The Minnesota Public Utilities Commission will consider the state’s first carbon capture pipeline project application Thursday.
Summit Carbon Solutions filed for a permit in September for a liquid carbon dioxide pipeline in Otter Tail and Wilkin counties in Northwest Minnesota. It would connect the Green Plains ethanol plant at Fergus Falls with a network of pipelines.
It is part of a $4.5 billion project to collect carbon dioxide emissions from ethanol plants in Minnesota and surrounding states and store the CO2 underground in North Dakota.
The commission will discuss whether Summit’s application is complete. Members will also discuss requesting an environmental assessment worksheet, which might lead to a more detailed environmental impact statement. The PUC had also been gathering public comment on the project.
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Landowners, tribal communities and environmental groups rallied against the proposal, voicing concerns about possible impacts on farmland, and water sources, and to nearby communities.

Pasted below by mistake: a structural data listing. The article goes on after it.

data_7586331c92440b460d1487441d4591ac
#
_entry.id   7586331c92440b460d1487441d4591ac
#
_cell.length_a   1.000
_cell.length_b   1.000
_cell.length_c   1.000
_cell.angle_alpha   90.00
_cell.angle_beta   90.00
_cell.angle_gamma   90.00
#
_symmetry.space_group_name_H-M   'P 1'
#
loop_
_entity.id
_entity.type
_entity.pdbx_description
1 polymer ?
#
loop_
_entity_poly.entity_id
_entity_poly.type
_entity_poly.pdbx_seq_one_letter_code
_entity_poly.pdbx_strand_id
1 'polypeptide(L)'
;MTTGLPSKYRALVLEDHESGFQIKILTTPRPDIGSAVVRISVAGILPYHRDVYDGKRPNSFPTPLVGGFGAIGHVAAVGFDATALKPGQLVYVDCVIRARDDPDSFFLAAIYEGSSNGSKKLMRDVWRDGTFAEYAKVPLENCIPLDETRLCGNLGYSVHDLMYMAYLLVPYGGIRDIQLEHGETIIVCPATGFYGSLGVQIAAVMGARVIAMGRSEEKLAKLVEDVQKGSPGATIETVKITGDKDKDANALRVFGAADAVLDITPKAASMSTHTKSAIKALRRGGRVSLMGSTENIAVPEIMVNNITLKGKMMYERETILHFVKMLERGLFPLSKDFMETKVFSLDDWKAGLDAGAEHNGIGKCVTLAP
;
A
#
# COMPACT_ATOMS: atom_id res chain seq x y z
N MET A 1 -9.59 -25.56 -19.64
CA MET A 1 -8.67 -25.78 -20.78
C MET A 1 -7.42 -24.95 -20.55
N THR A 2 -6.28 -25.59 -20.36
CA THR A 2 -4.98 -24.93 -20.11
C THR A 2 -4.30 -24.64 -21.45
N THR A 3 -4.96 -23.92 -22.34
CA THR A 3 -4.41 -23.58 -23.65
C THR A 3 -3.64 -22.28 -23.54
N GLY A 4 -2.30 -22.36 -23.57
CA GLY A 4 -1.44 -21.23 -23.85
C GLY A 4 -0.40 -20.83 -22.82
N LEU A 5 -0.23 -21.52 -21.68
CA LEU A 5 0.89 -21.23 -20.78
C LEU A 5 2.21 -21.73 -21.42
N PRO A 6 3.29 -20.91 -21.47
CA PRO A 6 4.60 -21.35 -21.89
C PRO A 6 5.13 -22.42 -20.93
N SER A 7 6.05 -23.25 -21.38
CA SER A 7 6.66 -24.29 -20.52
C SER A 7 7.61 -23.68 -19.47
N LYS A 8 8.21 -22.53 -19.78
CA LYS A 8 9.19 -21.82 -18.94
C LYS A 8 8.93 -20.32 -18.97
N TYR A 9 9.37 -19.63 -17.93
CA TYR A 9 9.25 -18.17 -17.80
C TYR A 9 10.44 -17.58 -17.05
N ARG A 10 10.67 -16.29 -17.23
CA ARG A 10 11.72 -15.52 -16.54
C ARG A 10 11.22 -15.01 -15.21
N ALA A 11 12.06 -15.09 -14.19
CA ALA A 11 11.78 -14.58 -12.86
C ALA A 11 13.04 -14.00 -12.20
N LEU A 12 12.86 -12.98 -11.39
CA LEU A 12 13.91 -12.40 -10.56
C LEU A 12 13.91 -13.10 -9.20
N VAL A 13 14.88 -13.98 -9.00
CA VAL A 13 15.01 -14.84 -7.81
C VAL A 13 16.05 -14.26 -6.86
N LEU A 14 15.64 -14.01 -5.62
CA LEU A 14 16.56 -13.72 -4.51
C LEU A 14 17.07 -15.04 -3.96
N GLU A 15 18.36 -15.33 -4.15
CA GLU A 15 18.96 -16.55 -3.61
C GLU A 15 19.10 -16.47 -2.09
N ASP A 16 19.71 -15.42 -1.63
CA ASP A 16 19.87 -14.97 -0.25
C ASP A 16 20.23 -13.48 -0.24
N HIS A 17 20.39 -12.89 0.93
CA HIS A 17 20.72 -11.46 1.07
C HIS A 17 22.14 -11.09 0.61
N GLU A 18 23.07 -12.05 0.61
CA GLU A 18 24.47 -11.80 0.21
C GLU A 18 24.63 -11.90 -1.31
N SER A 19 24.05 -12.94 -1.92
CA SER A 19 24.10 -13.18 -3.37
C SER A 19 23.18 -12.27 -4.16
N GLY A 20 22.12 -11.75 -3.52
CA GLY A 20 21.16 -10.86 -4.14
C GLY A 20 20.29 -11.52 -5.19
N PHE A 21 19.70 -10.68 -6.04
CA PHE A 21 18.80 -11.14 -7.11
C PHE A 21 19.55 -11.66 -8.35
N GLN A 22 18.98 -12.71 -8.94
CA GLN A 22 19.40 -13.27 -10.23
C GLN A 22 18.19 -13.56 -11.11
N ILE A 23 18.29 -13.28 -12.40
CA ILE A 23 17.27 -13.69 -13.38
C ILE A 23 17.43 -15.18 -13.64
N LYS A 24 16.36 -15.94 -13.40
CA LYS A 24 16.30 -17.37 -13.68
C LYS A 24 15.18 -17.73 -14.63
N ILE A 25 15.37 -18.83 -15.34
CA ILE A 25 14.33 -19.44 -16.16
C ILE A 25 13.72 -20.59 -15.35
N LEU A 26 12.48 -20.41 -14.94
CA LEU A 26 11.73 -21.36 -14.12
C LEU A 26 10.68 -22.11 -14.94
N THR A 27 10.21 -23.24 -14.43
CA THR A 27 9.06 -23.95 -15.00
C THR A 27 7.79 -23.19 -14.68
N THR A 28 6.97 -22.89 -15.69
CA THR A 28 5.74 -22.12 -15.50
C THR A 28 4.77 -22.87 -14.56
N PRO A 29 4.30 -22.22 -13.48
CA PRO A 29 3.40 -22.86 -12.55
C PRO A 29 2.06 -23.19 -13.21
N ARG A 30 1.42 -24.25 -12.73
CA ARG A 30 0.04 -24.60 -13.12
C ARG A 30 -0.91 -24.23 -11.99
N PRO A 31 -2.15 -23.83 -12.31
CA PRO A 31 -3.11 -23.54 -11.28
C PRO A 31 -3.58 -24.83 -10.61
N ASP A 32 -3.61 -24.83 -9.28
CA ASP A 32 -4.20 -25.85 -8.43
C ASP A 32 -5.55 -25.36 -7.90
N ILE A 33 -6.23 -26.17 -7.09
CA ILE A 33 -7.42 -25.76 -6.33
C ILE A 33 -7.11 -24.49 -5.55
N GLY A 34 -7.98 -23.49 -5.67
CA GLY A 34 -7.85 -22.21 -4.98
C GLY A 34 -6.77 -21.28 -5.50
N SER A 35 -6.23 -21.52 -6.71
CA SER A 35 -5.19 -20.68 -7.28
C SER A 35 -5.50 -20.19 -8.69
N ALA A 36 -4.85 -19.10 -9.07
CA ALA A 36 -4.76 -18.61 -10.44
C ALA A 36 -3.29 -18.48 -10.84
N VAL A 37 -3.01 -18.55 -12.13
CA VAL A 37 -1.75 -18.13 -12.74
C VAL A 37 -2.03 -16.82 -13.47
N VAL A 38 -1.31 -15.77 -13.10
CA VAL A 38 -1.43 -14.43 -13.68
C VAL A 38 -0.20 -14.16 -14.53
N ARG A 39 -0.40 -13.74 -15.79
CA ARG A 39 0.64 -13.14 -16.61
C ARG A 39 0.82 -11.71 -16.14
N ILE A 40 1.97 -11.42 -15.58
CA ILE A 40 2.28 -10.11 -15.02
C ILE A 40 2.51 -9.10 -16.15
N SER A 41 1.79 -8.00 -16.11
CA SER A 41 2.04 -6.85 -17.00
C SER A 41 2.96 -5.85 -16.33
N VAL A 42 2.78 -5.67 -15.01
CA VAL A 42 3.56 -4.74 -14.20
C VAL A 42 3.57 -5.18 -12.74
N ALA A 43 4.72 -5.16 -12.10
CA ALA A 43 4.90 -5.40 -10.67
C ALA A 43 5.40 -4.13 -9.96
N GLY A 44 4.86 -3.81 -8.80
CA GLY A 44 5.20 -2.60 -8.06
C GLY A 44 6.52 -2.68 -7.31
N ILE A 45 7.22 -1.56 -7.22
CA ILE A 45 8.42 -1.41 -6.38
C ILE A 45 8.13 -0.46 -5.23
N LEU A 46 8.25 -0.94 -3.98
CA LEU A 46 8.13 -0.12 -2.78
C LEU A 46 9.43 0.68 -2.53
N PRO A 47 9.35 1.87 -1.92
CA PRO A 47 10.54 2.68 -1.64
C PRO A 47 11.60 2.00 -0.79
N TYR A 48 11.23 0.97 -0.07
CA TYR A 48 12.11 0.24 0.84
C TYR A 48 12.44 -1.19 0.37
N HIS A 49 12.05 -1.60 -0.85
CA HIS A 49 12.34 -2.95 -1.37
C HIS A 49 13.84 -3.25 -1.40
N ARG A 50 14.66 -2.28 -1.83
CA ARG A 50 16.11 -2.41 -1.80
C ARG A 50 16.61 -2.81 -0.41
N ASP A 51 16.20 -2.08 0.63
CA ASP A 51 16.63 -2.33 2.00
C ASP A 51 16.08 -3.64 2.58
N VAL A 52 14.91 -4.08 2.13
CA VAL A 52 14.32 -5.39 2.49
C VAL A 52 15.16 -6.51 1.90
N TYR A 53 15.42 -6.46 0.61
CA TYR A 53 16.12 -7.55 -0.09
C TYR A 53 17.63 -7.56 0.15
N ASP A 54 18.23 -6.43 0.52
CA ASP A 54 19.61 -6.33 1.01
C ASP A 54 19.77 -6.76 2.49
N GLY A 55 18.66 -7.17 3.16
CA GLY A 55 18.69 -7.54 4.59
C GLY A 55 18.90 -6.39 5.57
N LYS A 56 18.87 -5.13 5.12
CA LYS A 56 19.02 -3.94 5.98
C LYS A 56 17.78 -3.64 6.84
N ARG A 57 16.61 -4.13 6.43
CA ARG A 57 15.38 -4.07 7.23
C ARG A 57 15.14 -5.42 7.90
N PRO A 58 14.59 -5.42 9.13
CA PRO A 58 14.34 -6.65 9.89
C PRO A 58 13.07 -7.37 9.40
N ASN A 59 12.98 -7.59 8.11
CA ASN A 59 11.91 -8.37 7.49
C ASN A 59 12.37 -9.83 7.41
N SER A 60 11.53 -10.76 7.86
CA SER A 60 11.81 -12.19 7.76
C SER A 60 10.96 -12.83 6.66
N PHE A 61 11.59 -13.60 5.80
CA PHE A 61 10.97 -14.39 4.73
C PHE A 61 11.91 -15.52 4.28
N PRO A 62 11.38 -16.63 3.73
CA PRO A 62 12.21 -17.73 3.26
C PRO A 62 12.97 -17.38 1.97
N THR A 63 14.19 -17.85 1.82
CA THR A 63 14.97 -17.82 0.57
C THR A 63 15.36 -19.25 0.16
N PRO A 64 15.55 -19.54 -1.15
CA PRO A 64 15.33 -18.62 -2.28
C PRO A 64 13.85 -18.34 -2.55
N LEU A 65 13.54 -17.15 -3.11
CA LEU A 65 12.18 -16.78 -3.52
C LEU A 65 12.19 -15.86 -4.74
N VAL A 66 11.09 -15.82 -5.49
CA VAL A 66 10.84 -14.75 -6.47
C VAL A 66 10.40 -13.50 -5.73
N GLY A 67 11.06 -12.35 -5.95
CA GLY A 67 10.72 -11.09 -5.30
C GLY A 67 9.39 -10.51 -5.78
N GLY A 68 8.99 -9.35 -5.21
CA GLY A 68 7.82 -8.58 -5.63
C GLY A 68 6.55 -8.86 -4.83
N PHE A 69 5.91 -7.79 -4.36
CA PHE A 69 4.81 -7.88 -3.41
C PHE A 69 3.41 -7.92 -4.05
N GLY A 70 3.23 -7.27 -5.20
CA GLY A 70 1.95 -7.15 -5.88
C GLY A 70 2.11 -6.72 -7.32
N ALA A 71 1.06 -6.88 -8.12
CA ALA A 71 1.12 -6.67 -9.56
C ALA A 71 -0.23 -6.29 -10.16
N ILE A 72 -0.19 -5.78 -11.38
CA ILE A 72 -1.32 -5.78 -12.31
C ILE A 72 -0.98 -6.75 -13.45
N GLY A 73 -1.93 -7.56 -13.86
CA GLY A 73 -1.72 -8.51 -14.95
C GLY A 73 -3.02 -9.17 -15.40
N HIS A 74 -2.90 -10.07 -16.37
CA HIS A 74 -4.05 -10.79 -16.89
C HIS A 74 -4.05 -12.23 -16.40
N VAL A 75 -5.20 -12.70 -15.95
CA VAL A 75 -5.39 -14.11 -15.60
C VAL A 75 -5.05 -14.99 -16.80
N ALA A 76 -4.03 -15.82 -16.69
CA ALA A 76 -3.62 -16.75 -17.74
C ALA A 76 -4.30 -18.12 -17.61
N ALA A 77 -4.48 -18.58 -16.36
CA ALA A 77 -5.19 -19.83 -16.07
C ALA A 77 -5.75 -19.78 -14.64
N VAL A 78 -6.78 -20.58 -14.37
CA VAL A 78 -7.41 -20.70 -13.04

The PUC claimed regulatory authority over the carbon pipelines in 2022, but this is the first application to come before it.
Hudson Kingston, staff attorney for PEER (Public Employees for Environmental Responsibility) said the PUC’s decisions in the application will set a precedent for how Minnesota will regulate carbon pipelines for carbon storage in the future.
“It certainly is the beginning of a process and not the end,” Kingston said. “But, beginnings matter quite a lot. The fact that this is the only application before the commission right now indicates that it is a test case.” He said what the PUC decides “is going to send a big signal about how much environmental review and how seriously we’re going to look at these projects moving forward.”
Summit only requested a permit for northwest Minnesota’s part of the pipeline. It would run west of Fergus Falls into North Dakota. Another part of the pipeline is planned in west-central and southern Minnesota which then connects to the main trunk in Iowa.
That leg of the pipeline would run through Chippewa, Cottonwood, Jackson, Kandiyohi, Martin, Redwood, Renville and Yellow Medicine counties.
Overall, the project proposes about 2,000 miles of pipeline connecting 32 ethanol plants to transport sequestered carbon into an underground storage site somewhere in North Dakota.
The meeting is at 10 a.m. in St. Paul. Those interested in attending the hearing virtually can view it on webcast or listen by phone.